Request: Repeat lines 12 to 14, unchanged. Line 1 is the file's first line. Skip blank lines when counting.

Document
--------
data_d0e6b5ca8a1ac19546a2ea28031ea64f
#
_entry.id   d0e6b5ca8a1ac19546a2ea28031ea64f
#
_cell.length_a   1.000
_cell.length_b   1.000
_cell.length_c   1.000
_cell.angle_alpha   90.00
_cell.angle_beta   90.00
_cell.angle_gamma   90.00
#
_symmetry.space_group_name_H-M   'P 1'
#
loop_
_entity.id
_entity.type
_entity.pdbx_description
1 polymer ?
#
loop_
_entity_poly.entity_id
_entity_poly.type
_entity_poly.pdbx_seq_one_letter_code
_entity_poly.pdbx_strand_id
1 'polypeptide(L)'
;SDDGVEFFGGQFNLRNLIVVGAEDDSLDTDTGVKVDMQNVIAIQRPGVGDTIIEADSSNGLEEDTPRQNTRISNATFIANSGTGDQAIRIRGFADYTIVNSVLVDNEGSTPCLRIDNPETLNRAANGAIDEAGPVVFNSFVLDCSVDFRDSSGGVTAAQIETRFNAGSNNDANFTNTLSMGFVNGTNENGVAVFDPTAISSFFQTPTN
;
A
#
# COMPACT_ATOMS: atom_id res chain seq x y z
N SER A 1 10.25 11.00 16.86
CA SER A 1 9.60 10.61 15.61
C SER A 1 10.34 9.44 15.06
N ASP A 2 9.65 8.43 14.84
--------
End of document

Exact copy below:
_symmetry.space_group_name_H-M   'P 1'
#
loop_